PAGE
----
The Grand Duchy's parking infrastructure is equivalent to an area 253 times the size of the Glacis. On Thursday, Minister for Mobility François Bausch presented a comprehensive national parking strategy aimed at addressing the pressing issues surrounding parking in the Grand Duchy.

Considering that parking spaces fall under the jurisdiction of local authorities, the Ministry refrained from issuing strict regulations. Instead, it provided a set of recommendations for local authorities to use as a toolbox.

In his introductory remarks, Bausch highlighted the "vicious circle" associated with parking. With drivers constantly in search of affordable parking options, spaces are being created even along major roads.

Consequently, this leads to a scarcity of room for bus lanes, safe cycling paths, and pleasant pavements. As viable alternatives to cars remain limited, authorities are compelled to allocate additional parking spaces for each new building permit. Economic growth is coupled with an increase in traffic jams, perpetuating the cycle as more and more motorists vie for cheap parking spaces.

A parking strip to Madrid

Luxembourg currently boasts an impressive 893,000 authorised parking spaces, distributed across various categories.

These include 271,000 spaces along roads, 325,000 open-air spaces away from roads, 205,000 underground spaces within buildings, and 92,000 surface spaces on buildings.

A majority of these parking spaces, approximately 67%, are situated in open-air locations, predominantly along roadsides. Notably, about 30% of the spaces are concentrated along roadsides, equivalent to a parking strip stretching from Luxembourg to Stockholm, Naples, or Madrid.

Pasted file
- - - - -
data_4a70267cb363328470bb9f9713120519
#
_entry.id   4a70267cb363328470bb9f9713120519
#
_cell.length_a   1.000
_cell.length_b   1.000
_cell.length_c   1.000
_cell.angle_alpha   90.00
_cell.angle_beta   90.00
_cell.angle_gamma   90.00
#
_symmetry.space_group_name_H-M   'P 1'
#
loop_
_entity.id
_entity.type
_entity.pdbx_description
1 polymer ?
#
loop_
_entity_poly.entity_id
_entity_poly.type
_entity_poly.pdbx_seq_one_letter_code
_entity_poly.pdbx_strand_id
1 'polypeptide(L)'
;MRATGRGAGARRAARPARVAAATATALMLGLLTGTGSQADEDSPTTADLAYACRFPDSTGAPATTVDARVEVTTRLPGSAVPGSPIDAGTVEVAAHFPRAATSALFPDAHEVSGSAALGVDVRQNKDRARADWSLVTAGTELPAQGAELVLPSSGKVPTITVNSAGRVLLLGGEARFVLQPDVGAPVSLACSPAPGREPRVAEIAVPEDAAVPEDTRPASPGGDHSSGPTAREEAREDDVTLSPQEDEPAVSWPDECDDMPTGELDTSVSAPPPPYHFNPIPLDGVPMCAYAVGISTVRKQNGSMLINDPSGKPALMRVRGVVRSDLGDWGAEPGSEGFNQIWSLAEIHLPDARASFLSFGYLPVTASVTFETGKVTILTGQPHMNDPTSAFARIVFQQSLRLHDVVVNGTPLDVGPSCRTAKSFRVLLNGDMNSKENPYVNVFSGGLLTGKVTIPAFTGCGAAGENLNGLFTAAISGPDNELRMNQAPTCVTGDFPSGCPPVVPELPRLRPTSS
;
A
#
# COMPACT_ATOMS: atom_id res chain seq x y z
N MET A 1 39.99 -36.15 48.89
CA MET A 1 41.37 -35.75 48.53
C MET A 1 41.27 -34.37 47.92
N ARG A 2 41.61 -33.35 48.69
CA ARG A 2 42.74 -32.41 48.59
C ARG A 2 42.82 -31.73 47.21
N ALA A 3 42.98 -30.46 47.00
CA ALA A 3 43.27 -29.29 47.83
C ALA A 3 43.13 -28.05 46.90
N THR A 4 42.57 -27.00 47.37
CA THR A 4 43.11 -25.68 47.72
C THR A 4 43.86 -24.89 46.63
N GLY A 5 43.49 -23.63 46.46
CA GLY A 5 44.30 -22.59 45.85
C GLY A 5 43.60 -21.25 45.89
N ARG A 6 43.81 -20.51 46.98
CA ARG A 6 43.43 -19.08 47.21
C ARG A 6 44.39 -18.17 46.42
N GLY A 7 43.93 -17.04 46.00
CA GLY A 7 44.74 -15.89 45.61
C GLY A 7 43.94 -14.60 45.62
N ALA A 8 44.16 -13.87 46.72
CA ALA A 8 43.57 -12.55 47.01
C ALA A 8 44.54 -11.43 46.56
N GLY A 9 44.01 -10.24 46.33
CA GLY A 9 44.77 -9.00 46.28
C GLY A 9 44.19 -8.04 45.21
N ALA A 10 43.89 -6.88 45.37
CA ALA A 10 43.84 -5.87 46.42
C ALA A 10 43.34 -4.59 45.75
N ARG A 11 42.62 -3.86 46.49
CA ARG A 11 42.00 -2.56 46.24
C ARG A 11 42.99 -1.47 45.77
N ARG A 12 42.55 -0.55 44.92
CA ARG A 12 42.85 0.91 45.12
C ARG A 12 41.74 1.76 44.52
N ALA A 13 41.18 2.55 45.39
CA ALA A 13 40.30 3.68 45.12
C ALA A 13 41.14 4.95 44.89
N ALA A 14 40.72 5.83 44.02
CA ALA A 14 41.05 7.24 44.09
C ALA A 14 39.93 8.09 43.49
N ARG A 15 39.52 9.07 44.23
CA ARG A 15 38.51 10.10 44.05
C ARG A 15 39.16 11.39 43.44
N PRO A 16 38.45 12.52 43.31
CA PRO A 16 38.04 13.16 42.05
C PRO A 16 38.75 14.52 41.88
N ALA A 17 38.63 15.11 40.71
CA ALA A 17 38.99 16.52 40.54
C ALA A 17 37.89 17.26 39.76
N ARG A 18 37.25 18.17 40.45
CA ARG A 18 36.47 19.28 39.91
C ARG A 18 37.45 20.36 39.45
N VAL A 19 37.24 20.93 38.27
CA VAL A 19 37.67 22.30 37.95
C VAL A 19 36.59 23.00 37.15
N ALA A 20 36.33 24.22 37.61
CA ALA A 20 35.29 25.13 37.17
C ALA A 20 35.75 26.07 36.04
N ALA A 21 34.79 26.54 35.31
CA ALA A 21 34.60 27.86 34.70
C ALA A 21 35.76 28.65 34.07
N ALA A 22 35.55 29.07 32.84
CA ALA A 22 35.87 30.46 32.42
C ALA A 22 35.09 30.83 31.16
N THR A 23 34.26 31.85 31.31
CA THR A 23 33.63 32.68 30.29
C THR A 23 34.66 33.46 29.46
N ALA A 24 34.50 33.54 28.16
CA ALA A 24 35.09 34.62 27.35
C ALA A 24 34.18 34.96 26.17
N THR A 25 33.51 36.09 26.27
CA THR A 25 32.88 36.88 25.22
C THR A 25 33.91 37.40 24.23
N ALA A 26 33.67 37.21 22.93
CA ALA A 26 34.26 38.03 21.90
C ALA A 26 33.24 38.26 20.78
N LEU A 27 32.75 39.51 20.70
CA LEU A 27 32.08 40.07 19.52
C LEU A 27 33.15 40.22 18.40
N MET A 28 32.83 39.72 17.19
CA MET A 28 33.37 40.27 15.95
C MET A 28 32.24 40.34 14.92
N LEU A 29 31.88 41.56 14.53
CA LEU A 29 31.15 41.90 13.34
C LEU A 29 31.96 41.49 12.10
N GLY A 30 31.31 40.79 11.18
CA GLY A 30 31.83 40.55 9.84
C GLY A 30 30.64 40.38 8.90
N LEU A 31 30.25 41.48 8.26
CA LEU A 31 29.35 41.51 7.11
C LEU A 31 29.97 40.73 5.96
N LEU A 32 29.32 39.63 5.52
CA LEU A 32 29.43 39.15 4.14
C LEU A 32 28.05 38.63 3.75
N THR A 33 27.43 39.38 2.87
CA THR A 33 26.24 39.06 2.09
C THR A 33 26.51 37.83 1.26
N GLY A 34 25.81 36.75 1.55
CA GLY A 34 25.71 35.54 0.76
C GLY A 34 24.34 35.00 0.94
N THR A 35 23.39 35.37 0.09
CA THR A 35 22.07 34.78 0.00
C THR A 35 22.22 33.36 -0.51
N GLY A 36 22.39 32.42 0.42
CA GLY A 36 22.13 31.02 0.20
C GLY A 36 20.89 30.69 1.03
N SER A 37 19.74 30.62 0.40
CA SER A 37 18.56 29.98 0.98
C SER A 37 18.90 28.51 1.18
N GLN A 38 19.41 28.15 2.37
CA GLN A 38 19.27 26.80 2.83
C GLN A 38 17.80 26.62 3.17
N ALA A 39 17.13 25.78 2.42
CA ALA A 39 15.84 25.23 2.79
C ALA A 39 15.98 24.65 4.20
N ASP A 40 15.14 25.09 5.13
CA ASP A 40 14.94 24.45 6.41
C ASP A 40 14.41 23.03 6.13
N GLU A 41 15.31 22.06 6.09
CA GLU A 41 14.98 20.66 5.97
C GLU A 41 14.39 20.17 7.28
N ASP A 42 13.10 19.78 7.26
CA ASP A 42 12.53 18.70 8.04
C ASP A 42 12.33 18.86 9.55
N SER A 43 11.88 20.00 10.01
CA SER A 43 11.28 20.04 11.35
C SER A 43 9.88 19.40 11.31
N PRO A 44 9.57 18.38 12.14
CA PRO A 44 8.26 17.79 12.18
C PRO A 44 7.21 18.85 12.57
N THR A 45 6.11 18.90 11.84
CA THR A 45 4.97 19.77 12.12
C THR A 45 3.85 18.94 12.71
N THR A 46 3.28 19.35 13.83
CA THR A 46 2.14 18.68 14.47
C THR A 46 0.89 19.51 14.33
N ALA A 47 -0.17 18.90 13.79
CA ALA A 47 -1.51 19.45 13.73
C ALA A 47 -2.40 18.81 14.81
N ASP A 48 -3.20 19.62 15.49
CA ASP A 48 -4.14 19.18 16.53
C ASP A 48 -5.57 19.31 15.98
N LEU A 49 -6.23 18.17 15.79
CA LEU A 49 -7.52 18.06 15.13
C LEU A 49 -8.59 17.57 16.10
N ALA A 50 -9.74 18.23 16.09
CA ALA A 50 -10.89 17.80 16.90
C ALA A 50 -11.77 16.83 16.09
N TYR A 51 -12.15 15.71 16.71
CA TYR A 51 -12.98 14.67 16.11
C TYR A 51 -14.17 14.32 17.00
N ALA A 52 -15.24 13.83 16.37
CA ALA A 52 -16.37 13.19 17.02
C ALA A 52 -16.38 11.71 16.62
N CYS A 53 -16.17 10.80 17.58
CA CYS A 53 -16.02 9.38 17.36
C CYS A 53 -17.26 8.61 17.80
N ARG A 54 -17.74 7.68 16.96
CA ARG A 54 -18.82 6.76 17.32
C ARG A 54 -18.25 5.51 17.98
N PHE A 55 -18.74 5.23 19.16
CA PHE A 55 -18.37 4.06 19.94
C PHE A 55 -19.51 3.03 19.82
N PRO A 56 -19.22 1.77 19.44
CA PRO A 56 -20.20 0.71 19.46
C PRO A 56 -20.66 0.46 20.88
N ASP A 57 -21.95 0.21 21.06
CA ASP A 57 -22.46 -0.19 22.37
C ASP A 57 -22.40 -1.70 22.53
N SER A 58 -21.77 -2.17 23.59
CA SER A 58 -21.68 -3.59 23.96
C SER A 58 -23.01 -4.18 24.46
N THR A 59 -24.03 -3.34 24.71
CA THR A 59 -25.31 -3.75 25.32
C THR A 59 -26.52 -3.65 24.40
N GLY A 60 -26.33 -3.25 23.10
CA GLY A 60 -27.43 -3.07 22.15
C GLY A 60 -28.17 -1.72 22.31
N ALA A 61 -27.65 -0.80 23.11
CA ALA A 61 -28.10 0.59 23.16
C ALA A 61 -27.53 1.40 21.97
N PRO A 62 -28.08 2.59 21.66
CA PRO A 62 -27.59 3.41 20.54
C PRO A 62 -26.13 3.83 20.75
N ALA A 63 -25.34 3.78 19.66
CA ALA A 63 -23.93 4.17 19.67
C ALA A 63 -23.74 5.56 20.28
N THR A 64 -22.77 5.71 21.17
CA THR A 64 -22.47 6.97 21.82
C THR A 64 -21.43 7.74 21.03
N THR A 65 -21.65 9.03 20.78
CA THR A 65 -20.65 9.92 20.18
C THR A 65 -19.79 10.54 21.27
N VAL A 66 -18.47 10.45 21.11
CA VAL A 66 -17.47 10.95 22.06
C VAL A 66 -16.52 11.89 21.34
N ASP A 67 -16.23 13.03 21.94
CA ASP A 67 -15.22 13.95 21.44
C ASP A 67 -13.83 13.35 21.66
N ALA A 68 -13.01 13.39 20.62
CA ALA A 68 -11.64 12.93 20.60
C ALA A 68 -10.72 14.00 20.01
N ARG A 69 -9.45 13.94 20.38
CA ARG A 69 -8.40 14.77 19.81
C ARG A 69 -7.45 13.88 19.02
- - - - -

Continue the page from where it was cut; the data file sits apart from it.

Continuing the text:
The remaining 37% are located away from roads and include spaces such as those at Glacis or authorised spaces in private driveways. Collectively, these parking spaces span an area 253 times the size of Glacis.

Smarter parking, not eliminating it

Bausch stressed that the primary focus of the parking strategy is long-term parking spaces, clarifying that the intention is not to eliminate parking altogether. Rather, the aim is to enhance parking infrastructure in a more appealing and efficient manner, enabling a different organisation of road space.

The Minister underscored the interconnected nature of parking and affordable housing challenges and proposed greater flexibility within the General Development Plans (PAGs).

Bausch suggested reducing the mandatory requirement for parking spaces or granting residents more freedom of choice, stating that individuals should be able to have the number of parking spaces that suit their needs. This flexibility is deemed critical as it would significantly impact parking availability, housing options, and prices.

The newly introduced parking strategy serves as both an evaluation of the current situation and a blueprint for potential improvements that can enhance the overall quality of life. To provide comprehensive details and information, a dedicated website has been launched at

In a final announcement, the Minister disclosed that the Saint-Esprit car park is scheduled to reopen to the public at the end of the year.